French GM ban official / Poland hampers GMO planting (9/2/2008)

1.French ban on strain of GM corn becomes official
2.Poland to hamper GMO planting despite lifting despite lifting ban
3.EU, US seek arbitration in biotech crops row
1.French ban on strain of GM corn becomes official
AFP, February 9 2008

[picture caption: An anti-genetically modified protest in southern France]

PARIS (AFP) - France officially imposed Saturday a ban on a strain of genetically modified (GM) corn produced by the US agribusiness giant Monsanto, with the publication of an agriculture ministry order in the state's official journal.

'The growing of corn seeds ... derived from genetically modified corn strain MON810 is prohibited on [French] territory,' read the order signed by Agriculture Minister Michel Barnier.

Monsanto's 810 maize had been the only GM crop grown in France, but the French government last month began moving to ban its further use after a watchdog authority said it had 'serious doubts' about the product in a report that has been controversial even among the scientists who put it together.

The agriculture ministry order said the ban would remain in force until a decision was taken whether to renew the authorisation for the GM strain to be sold on the French market.

French corn farmers have already said the planned to challenge the ban in court.

With the law requiring a hearing within three weeks, corn producers could still plant the variety of GM corn this spring if France's highest administrative court supports their appeal, said Luc Esprit, director of the Association General of Corn Producers.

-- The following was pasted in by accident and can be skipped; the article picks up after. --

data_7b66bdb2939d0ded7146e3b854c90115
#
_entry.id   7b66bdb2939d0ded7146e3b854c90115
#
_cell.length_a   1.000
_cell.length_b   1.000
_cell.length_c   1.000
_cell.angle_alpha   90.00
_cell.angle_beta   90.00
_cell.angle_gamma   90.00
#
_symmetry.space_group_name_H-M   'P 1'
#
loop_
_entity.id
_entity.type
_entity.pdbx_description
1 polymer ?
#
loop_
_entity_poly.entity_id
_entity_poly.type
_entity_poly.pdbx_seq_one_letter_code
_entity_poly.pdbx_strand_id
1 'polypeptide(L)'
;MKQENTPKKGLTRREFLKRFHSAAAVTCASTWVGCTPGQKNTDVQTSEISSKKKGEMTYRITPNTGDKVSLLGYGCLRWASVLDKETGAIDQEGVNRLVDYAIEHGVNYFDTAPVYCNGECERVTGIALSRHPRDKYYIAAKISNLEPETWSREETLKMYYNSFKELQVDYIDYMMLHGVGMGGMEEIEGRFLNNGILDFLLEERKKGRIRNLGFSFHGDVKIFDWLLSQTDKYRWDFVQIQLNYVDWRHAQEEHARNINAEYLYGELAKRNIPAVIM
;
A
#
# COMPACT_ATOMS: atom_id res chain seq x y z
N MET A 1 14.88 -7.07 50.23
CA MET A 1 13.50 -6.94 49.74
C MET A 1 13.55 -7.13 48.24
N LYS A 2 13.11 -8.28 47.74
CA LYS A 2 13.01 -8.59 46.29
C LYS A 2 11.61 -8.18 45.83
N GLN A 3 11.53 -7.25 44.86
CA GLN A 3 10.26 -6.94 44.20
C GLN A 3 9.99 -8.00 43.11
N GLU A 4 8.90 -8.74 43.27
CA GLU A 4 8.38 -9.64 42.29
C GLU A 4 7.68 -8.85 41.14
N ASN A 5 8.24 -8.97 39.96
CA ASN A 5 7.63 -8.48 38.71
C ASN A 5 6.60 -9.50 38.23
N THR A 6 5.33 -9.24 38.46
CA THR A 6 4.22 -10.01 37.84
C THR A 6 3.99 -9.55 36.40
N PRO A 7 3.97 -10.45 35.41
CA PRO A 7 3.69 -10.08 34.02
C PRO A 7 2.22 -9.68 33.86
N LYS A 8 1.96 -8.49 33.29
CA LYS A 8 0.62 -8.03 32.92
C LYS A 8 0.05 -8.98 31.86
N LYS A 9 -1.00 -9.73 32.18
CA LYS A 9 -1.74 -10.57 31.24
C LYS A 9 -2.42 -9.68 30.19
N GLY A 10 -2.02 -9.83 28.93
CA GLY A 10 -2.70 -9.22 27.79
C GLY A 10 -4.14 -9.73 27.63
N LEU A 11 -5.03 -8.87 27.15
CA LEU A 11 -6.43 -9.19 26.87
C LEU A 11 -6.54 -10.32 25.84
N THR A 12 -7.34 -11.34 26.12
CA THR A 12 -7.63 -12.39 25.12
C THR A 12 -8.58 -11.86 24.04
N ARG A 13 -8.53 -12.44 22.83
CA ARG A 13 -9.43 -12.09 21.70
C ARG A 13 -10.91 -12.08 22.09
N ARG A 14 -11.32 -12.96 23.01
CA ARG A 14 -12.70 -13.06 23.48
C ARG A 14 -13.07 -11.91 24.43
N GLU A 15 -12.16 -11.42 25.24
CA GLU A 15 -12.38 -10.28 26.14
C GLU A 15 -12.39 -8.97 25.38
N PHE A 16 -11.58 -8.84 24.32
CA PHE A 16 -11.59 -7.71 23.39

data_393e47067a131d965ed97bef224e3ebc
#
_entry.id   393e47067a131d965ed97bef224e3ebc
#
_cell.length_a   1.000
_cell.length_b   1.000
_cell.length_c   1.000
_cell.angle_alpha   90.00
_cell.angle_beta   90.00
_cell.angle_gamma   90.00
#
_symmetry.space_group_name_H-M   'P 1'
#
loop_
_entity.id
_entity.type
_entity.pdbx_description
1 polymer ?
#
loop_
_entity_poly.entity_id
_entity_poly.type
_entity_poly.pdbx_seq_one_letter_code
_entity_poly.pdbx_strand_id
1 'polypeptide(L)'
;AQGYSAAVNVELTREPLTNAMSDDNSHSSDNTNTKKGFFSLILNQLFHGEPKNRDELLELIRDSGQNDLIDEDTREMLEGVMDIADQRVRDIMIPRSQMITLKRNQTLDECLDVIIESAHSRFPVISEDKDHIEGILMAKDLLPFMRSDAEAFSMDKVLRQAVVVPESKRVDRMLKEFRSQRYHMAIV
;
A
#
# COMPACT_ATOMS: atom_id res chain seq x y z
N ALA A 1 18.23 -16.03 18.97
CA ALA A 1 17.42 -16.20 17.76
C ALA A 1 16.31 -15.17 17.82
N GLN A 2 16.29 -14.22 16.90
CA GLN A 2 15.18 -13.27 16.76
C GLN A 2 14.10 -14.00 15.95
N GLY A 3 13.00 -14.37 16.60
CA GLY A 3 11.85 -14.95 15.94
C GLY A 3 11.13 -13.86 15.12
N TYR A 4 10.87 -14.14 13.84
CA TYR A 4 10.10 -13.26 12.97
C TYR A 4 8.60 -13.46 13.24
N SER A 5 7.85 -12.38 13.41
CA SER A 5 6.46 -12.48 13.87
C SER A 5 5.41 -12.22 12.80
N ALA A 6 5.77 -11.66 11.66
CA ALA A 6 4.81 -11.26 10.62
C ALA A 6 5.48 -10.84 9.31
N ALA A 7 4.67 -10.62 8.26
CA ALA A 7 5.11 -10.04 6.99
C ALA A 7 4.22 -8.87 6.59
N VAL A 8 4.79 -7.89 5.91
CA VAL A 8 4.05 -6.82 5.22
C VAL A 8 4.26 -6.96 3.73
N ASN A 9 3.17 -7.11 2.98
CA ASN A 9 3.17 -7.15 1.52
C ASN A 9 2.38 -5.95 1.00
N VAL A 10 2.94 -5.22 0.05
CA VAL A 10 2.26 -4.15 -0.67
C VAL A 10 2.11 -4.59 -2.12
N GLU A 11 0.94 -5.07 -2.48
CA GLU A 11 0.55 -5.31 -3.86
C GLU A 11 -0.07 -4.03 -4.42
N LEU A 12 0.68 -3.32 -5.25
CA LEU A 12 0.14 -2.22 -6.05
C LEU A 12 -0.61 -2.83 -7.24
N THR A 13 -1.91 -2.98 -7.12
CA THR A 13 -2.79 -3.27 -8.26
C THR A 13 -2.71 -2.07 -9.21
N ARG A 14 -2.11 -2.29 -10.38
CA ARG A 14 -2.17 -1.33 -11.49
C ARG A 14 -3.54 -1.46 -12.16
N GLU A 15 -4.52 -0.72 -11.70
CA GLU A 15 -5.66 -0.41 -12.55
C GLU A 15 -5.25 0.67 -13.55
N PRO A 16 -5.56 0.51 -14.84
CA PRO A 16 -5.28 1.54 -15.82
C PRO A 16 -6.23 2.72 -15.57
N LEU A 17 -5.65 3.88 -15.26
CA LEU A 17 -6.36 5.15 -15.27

The association estimates that without a ban some 100,000 hectares (250,000 acres) of the GM corn would be planted this year, up from 22,000 hectares in 2007.

It estimates the ban would cause farmers losses of some 10 million euros (15 million dollars).

France last month invoked an EU safeguard procedure to temporarily bar Monsanto's 810 maize.

It followed a report by France's Provisional High Authority on GM Organisms that said it had 'serious doubts' as to the safety of MON810.

It pointed to what it described as 'a certain number of new scientific facts relating to a negative impact on flora and fauna.'

Chairman Jean-Francois Le Grand, who also holds a seat in the Senate, said evidence had emerged that Mon 810 had an effect on insects, a species of earthworm and micro-organisms.

There was also concern that wind-borne pollen from MON810 could travel much further than previously thought -- perhaps as much as hundreds of miles (kilometres), said Le Grand.

The government action also followed French anti-globalisation activist Jose Bove -- who has been convicted of ripping up GM crops in southern France -- launching a hunger strike to press for a year-long ban on genetically modified crops
2.Poland to hamper GMO planting despite lifting despite lifting ban
By Gabriela Baczynska
Reuters, February 8 2008

MOSCOW, Feb 8 (Reuters) - Poland will seek to make planting of genetically modified seeds nearly impossible for local farmers even though it plans to lift an official ban to comply with EU law, the agriculture minister told Reuters on Friday.

European Union regulators launched legal action against Poland last month over plans that amounted to a national GMO ban by its biggest ex-communist member. Lawyers for the European Commission said it had no scientific justification.